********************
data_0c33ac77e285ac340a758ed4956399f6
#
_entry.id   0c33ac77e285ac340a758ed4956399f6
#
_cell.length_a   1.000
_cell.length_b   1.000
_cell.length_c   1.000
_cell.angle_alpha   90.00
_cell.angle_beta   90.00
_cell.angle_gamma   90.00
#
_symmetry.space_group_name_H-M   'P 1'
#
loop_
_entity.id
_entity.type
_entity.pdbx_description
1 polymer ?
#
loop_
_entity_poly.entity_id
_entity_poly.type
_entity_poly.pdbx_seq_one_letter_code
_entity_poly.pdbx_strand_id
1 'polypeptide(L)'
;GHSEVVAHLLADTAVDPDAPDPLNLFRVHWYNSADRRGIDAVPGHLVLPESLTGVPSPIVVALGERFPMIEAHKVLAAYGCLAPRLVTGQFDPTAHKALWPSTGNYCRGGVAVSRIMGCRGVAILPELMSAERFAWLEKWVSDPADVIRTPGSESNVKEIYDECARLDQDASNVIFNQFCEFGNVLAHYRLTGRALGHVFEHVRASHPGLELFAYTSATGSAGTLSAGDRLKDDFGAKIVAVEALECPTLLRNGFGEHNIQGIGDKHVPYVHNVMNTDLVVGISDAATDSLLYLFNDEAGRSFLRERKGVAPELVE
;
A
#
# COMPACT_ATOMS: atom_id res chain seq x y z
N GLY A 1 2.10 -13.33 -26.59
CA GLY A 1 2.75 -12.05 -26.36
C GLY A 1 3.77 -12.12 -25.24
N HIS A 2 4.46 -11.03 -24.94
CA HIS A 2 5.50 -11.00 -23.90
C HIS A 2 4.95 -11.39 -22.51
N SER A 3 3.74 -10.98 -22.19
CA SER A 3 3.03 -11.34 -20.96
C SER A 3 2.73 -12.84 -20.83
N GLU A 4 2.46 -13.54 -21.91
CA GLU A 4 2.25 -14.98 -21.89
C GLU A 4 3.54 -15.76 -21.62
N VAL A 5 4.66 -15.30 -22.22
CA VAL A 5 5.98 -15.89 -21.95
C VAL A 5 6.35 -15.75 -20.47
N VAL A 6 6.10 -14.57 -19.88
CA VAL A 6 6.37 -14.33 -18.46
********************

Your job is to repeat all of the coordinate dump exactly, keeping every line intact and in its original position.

data_0c33ac77e285ac340a758ed4956399f6
#
_entry.id   0c33ac77e285ac340a758ed4956399f6
#
_cell.length_a   1.000
_cell.length_b   1.000
_cell.length_c   1.000
_cell.angle_alpha   90.00
_cell.angle_beta   90.00
_cell.angle_gamma   90.00
#
_symmetry.space_group_name_H-M   'P 1'
#
loop_
_entity.id
_entity.type
_entity.pdbx_description
1 polymer ?
#
loop_
_entity_poly.entity_id
_entity_poly.type
_entity_poly.pdbx_seq_one_letter_code
_entity_poly.pdbx_strand_id
1 'polypeptide(L)'
;GHSEVVAHLLADTAVDPDAPDPLNLFRVHWYNSADRRGIDAVPGHLVLPESLTGVPSPIVVALGERFPMIEAHKVLAAYGCLAPRLVTGQFDPTAHKALWPSTGNYCRGGVAVSRIMGCRGVAILPELMSAERFAWLEKWVSDPADVIRTPGSESNVKEIYDECARLDQDASNVIFNQFCEFGNVLAHYRLTGRALGHVFEHVRASHPGLELFAYTSATGSAGTLSAGDRLKDDFGAKIVAVEALECPTLLRNGFGEHNIQGIGDKHVPYVHNVMNTDLVVGISDAATDSLLYLFNDEAGRSFLRERKGVAPELVE
;
A
#
# COMPACT_ATOMS: atom_id res chain seq x y z
N GLY A 1 2.10 -13.33 -26.59
CA GLY A 1 2.75 -12.05 -26.36
C GLY A 1 3.77 -12.12 -25.24
N HIS A 2 4.46 -11.03 -24.94
CA HIS A 2 5.50 -11.00 -23.90
C HIS A 2 4.95 -11.39 -22.51
N SER A 3 3.74 -10.98 -22.19
CA SER A 3 3.03 -11.34 -20.96
C SER A 3 2.73 -12.84 -20.83
N GLU A 4 2.46 -13.54 -21.91
CA GLU A 4 2.25 -14.98 -21.89
C GLU A 4 3.54 -15.76 -21.62
N VAL A 5 4.66 -15.30 -22.22
CA VAL A 5 5.98 -15.89 -21.95
C VAL A 5 6.35 -15.75 -20.47
N VAL A 6 6.10 -14.57 -19.88
CA VAL A 6 6.37 -14.33 -18.46